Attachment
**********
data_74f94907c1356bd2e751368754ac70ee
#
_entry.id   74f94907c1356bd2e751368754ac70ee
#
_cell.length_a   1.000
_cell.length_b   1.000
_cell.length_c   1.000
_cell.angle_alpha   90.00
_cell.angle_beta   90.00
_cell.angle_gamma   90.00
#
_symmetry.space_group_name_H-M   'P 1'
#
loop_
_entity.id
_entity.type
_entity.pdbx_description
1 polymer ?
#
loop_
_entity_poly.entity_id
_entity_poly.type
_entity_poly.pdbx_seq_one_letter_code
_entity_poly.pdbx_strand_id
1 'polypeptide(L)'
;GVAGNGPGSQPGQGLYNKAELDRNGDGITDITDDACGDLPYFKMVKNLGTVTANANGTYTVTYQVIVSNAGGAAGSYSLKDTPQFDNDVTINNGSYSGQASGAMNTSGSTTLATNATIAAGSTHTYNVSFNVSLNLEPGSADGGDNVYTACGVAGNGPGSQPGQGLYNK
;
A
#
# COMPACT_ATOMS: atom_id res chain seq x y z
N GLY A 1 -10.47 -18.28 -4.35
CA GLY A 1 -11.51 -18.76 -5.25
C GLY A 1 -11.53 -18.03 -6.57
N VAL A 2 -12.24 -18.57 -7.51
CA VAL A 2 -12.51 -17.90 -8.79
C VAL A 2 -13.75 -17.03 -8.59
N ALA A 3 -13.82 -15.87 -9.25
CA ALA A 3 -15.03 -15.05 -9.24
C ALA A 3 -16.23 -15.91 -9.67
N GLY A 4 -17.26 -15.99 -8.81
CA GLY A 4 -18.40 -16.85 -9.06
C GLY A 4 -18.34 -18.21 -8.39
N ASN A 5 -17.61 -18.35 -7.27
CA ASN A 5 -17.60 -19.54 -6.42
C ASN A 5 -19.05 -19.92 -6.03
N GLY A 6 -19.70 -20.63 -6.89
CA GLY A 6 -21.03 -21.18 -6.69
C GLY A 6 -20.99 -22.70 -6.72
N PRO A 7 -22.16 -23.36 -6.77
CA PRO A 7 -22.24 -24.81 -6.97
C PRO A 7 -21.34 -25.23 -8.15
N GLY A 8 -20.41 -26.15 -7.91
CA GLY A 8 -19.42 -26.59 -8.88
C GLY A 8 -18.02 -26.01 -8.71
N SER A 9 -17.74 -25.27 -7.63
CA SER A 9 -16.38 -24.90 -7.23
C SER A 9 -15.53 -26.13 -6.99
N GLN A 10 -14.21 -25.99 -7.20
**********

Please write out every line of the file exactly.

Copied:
data_74f94907c1356bd2e751368754ac70ee
#
_entry.id   74f94907c1356bd2e751368754ac70ee
#
_cell.length_a   1.000
_cell.length_b   1.000
_cell.length_c   1.000
_cell.angle_alpha   90.00
_cell.angle_beta   90.00
_cell.angle_gamma   90.00
#
_symmetry.space_group_name_H-M   'P 1'
#
loop_
_entity.id
_entity.type
_entity.pdbx_description
1 polymer ?
#
loop_
_entity_poly.entity_id
_entity_poly.type
_entity_poly.pdbx_seq_one_letter_code
_entity_poly.pdbx_strand_id
1 'polypeptide(L)'
;GVAGNGPGSQPGQGLYNKAELDRNGDGITDITDDACGDLPYFKMVKNLGTVTANANGTYTVTYQVIVSNAGGAAGSYSLKDTPQFDNDVTINNGSYSGQASGAMNTSGSTTLATNATIAAGSTHTYNVSFNVSLNLEPGSADGGDNVYTACGVAGNGPGSQPGQGLYNK
;
A
#
# COMPACT_ATOMS: atom_id res chain seq x y z
N GLY A 1 -10.47 -18.28 -4.35
CA GLY A 1 -11.51 -18.76 -5.25
C GLY A 1 -11.53 -18.03 -6.57
N VAL A 2 -12.24 -18.57 -7.51
CA VAL A 2 -12.51 -17.90 -8.79
C VAL A 2 -13.75 -17.03 -8.59
N ALA A 3 -13.82 -15.87 -9.25
CA ALA A 3 -15.03 -15.05 -9.24
C ALA A 3 -16.23 -15.91 -9.67
N GLY A 4 -17.26 -15.99 -8.81
CA GLY A 4 -18.40 -16.85 -9.06
C GLY A 4 -18.34 -18.21 -8.39
N ASN A 5 -17.61 -18.35 -7.27
CA ASN A 5 -17.60 -19.54 -6.42
C ASN A 5 -19.05 -19.92 -6.03
N GLY A 6 -19.70 -20.63 -6.89
CA GLY A 6 -21.03 -21.18 -6.69
C GLY A 6 -20.99 -22.70 -6.72
N PRO A 7 -22.16 -23.36 -6.77
CA PRO A 7 -22.24 -24.81 -6.97
C PRO A 7 -21.34 -25.23 -8.15
N GLY A 8 -20.41 -26.15 -7.91
CA GLY A 8 -19.42 -26.59 -8.88
C GLY A 8 -18.02 -26.01 -8.71
N SER A 9 -17.74 -25.27 -7.63
CA SER A 9 -16.38 -24.90 -7.23
C SER A 9 -15.53 -26.13 -6.99
N GLN A 10 -14.21 -25.99 -7.20